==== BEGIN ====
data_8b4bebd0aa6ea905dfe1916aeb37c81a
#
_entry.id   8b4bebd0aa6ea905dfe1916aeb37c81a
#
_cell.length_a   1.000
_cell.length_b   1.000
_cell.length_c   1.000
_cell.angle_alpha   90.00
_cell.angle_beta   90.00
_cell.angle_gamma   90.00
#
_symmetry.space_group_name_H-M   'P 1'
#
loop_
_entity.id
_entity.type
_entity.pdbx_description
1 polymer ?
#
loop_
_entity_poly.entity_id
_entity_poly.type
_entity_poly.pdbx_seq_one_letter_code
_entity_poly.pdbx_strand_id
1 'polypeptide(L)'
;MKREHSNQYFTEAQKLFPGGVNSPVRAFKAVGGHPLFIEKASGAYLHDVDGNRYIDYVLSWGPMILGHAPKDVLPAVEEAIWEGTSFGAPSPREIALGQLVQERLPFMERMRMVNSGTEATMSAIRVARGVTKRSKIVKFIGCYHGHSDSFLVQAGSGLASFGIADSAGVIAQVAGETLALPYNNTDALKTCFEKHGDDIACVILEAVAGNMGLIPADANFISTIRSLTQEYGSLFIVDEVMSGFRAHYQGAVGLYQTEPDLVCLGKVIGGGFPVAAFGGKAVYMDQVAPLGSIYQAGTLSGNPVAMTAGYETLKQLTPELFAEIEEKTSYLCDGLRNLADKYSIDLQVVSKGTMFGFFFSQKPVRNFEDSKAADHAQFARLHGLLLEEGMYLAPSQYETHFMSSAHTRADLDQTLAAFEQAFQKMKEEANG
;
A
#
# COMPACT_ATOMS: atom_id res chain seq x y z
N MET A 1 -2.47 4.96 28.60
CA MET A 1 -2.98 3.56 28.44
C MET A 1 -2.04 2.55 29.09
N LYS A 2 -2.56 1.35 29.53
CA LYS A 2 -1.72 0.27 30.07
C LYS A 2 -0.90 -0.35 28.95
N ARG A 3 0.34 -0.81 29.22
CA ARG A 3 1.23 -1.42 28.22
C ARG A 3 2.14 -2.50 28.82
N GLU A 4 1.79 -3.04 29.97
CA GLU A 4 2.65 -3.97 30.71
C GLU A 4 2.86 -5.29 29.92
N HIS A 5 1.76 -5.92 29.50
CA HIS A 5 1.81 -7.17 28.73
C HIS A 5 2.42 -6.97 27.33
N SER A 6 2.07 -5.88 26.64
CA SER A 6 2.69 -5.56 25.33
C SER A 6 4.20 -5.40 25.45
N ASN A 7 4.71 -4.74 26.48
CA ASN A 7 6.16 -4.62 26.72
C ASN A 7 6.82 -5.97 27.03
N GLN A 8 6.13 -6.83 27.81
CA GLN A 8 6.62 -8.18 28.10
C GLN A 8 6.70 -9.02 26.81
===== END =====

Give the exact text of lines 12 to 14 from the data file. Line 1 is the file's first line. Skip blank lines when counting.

_symmetry.space_group_name_H-M   'P 1'
#
loop_